Review of A People’s History of Heaven by Mathangi Subramanian (digital arc)

 

 

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A People’s History of Heaven by Mathangi Subramanian

 

A politically driven graffiti artist. A transgender Christian convert. A blind girl who loves to dance. A queer daughter of a hijabi union leader. These are some of the young women who live in a Bangalore slum known as Heaven, young women whom readers will come to love in the moving, atmospheric, and deeply inspiring debut, A People’s History of Heaven.

Welcome to Heaven, a thirty-year-old slum hidden between brand-new high-rise apartment buildings and technology incubators in contemporary Bangalore, one of India’s fastest-growing cities. In Heaven, you will come to know a community made up almost entirely of women, mothers and daughters who have been abandoned by their men when no male heir was produced. Living hand-to-mouth and constantly struggling against the city government who wants to bulldoze their homes and build yet more glass high-rises, these women, young and old, gladly support one another, sharing whatever they can.

A People’s History of Heaven centers on five best friends, girls who go to school together, a diverse group who love and accept one another unconditionally, pulling one another through crises and providing emotional, physical, and financial support. Together they wage war on the bulldozers that would bury their homes, and, ultimately, on the city that does not care what happens to them.

This is a story about geography, history, and strength, about love and friendship, about fighting for the people and places we love–even if no one else knows they exist. Elegant, poetic, bursting with color, Mathangi Subramanian’s novel is a moving and celebratory story of girls on the cusp of adulthood who find joy just in the basic act of living.

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Review of 8 Souls by Rachel Rust (digital arc) plus some history of Villisca

 

 

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8 Souls by Rachel Rust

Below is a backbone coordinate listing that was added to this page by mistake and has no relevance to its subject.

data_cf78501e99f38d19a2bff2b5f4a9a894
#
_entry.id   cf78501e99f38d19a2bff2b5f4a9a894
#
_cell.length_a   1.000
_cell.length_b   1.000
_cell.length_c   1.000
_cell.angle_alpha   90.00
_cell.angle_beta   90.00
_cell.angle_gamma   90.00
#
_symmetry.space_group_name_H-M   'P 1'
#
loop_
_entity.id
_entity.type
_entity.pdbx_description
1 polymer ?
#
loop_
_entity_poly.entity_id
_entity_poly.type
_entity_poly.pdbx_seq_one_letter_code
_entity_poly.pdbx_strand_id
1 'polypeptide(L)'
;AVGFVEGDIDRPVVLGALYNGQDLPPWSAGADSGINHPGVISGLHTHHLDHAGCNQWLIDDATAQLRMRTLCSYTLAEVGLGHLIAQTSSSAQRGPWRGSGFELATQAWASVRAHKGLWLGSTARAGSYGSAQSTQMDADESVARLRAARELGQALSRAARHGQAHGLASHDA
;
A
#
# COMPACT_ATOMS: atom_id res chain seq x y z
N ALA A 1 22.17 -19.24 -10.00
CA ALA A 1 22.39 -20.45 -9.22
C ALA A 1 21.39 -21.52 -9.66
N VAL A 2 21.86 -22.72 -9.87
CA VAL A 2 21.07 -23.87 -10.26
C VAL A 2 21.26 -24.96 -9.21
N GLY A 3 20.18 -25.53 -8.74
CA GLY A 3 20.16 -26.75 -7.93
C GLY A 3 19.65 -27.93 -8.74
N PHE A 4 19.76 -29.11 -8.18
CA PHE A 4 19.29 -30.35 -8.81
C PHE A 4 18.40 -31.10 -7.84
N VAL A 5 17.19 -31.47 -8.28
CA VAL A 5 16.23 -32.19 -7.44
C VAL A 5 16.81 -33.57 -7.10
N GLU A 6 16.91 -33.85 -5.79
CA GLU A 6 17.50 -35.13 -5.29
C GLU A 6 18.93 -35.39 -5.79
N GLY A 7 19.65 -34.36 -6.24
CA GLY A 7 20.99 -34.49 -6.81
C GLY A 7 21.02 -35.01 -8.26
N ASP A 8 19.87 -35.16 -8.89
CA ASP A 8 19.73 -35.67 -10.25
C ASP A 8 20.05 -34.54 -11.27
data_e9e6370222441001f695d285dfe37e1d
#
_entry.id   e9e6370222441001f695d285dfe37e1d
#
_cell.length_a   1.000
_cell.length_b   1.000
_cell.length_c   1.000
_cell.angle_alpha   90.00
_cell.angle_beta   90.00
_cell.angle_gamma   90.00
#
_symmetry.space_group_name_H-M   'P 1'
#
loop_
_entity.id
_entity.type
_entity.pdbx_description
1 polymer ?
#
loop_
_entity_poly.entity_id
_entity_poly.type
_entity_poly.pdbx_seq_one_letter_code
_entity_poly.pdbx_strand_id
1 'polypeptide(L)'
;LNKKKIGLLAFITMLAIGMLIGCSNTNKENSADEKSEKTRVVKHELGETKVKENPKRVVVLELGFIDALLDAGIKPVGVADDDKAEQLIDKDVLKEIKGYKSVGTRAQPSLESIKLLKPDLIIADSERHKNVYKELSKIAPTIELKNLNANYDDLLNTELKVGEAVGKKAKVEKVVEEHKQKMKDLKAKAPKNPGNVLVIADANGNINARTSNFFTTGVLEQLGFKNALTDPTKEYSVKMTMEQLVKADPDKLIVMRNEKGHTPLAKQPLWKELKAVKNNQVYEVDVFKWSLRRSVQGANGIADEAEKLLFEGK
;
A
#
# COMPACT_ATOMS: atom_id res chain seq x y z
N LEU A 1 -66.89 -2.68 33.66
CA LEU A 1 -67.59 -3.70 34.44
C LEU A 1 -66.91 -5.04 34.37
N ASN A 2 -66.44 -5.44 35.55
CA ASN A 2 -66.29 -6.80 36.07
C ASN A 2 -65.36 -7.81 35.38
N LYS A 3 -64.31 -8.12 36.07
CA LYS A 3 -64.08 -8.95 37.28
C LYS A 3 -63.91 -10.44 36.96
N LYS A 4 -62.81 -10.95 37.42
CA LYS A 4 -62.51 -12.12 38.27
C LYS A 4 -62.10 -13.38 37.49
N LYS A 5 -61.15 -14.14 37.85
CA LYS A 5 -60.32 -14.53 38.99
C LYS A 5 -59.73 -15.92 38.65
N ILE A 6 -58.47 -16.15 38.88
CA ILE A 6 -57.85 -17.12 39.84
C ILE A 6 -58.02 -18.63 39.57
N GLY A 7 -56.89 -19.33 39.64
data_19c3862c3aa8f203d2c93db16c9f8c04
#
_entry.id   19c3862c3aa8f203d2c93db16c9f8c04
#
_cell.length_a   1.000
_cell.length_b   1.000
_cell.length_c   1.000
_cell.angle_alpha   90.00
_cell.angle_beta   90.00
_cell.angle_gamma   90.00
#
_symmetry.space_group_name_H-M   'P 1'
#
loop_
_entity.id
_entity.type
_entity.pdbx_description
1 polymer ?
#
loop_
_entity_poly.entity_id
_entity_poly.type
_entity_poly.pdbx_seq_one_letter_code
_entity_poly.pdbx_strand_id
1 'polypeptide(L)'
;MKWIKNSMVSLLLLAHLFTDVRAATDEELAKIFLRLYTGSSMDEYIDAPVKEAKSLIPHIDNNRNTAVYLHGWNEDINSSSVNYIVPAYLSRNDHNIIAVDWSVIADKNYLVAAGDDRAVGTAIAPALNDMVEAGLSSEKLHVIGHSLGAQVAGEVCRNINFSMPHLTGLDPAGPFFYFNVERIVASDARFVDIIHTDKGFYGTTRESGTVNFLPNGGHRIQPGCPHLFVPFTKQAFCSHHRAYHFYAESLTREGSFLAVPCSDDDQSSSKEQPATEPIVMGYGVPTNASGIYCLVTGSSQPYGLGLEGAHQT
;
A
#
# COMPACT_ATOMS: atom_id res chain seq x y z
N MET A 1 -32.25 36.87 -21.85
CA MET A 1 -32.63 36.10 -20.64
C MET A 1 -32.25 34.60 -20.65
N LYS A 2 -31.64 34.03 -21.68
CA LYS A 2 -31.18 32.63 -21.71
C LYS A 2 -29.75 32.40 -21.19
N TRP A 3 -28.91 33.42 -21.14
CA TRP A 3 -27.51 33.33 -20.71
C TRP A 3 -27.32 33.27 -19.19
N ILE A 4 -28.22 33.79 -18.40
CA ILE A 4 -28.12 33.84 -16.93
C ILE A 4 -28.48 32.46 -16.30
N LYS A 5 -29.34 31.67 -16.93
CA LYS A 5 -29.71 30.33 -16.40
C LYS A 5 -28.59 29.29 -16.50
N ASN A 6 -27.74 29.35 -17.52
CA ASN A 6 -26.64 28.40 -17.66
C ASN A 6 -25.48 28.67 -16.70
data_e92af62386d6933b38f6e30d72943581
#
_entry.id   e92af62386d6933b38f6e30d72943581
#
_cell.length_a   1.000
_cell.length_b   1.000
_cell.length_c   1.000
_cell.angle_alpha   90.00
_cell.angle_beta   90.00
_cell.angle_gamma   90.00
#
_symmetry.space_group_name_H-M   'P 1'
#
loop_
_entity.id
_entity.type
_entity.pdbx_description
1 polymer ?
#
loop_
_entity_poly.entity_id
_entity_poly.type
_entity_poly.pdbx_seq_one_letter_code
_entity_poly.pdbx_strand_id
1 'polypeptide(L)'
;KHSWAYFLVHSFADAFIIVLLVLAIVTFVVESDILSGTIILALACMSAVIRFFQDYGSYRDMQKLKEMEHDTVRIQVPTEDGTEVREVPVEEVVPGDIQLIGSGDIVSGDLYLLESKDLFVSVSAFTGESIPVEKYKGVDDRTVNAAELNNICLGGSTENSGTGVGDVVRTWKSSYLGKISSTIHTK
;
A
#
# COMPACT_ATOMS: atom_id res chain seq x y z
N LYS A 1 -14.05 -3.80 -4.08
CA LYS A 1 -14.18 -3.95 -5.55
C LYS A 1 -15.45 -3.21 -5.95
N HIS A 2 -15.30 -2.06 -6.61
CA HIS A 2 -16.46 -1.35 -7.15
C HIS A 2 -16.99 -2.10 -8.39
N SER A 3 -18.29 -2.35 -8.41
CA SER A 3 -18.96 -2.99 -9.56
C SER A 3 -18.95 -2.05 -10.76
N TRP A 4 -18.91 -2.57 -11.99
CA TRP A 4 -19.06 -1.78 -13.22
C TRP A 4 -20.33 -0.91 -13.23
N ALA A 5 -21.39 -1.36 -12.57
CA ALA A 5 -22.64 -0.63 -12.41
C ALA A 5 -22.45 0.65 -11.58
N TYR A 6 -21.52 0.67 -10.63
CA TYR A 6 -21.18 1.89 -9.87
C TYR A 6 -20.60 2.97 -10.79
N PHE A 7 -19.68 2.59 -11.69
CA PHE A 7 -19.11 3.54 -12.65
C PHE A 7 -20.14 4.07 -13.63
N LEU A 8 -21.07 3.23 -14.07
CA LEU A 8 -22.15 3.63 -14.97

All her life, seventeen-year-old Chessie has had recurring dreams about a little white farmhouse. Quaint? Not quite. The house is the site of the unsolved murders of Villisca, Iowa, where eight people were slaughtered in 1912. With her parents on the verge of divorce, Chessie is stuck spending the summer with her grandparents in Villisca—right across the street from the axe murder house.

She’s soon hearing voices calling out for help and begins unraveling a link between herself and the town’s bloody history. And when she falls for a cute boy harboring a big secret, the pieces fall into place as she at last discovers the truth of Villisca’s gruesome past…

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Review of Red, White, and Royal Blue by Casey McQuiston (digital arc)

 

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Red, White & Royal Blue by Casey McQuiston

 

A big-hearted romantic comedy in which First Son Alex falls in love with Prince Henry of Wales after an incident of international proportions forces them to pretend to be best friends…

First Son Alex Claremont-Diaz is the closest thing to a prince this side of the Atlantic. With his intrepid sister and the Veep’s genius granddaughter, they’re the White House Trio, a beautiful millennial marketing strategy for his mother, President Ellen Claremont. International socialite duties do have downsides—namely, when photos of a confrontation with his longtime nemesis Prince Henry at a royal wedding leak to the tabloids and threaten American/British relations.